salt, of course- that people whose first books did well sometimes hurry- or
are hurried- to get another out, and thus skip needed fourth, fifth, and sixth
drafts. I sometimes had this feeling about JOHN HENRY DAYS. [ But see some
other views of Whitehead: an interesting interview and his own essay on the genesis of the novel.]
JOHN HENRY DAYS is
a big, ambitious book, covering much time and space. Some of it is an imagined
version of the John Henry legend, some of it is set at a contemporary John
Henry festival in Hinton, West Virginia- site of the real or mythical competition
between an African-American railroad builder named John Henry and a steam
engine. Some of it takes place in a lively, cynical New York City world of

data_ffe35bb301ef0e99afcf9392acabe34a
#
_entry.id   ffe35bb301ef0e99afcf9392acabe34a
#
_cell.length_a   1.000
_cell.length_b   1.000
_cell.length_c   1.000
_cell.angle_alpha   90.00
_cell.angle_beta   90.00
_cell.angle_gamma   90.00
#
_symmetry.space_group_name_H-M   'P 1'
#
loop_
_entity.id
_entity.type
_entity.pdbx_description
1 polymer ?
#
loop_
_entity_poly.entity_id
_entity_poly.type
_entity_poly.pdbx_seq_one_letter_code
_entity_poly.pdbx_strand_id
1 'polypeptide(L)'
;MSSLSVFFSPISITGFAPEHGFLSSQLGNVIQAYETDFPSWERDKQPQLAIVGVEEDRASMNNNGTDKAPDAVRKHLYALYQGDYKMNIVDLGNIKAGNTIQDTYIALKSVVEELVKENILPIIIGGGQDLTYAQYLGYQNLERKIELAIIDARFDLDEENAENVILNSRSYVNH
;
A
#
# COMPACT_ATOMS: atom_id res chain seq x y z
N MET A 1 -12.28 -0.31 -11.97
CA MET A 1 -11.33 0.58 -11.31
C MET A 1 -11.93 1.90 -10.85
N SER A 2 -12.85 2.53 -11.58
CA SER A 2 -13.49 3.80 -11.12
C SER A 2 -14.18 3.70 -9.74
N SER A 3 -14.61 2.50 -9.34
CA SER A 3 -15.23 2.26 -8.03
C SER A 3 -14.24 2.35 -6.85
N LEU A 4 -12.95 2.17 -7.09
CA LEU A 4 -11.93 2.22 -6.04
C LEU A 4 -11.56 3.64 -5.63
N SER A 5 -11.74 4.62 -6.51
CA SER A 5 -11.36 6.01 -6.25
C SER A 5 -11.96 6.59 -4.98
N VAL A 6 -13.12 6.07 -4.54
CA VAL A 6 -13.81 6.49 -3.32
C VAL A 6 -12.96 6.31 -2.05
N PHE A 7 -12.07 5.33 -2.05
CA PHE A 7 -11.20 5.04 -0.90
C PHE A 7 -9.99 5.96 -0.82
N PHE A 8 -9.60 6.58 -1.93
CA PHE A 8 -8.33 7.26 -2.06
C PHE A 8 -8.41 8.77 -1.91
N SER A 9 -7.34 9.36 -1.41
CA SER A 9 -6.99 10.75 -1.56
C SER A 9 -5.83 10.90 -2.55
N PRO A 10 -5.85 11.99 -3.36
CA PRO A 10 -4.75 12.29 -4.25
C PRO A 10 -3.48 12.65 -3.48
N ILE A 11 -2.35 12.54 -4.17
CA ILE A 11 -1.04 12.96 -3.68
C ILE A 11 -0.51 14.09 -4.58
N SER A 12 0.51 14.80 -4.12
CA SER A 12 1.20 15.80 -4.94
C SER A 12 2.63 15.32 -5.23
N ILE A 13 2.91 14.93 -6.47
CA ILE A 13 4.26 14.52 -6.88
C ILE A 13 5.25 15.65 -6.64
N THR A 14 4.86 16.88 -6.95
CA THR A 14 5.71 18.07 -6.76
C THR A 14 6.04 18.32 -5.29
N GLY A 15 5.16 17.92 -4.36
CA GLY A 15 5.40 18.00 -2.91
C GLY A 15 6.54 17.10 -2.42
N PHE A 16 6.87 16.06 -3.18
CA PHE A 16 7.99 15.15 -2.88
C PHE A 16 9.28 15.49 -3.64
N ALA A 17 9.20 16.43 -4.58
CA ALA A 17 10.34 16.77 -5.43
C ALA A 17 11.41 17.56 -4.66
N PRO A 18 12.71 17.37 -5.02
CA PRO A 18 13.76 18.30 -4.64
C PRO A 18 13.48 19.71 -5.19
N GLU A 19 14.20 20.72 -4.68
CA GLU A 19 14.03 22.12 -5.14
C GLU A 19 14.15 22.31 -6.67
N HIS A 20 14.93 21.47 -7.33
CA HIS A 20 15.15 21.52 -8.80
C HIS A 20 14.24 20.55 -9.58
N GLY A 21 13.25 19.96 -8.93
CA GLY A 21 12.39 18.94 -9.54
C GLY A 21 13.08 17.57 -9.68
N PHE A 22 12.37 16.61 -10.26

book parties and alternative newspapers. One of the blurbs praising the book,
from the LOS ANGELES TIMES, calls it a "compendium of magnificent writing,"
and it certainly strikes me as a compendium, as it includes mini-essays on
contemporary journalism, dream sequences, parodies, historical fiction, and
much more. Some of these pieces are quite brilliant. The dialogues among the
junketeering journalists are witty, and there is an excellent chapter that
is really a short story about a cool modern Manhattan affair in which love
fails to overcome selfishness and neurosis. There are also some interesting
passages set in the 1920's about a black scholar doing research in Southern
West Virginia on the John Henry legend and folk song. Generally, the novel
has an attitude of world weary skepticism; it struck me as very much a novel
of a particular generation, those born in the early to mid nineteen seventies.
Interestingly, with all this satire and parody and world-weariness, its ending
may be sentimental: the main character has a chance to grab real love, and
it appears that he might take it.
It's probably an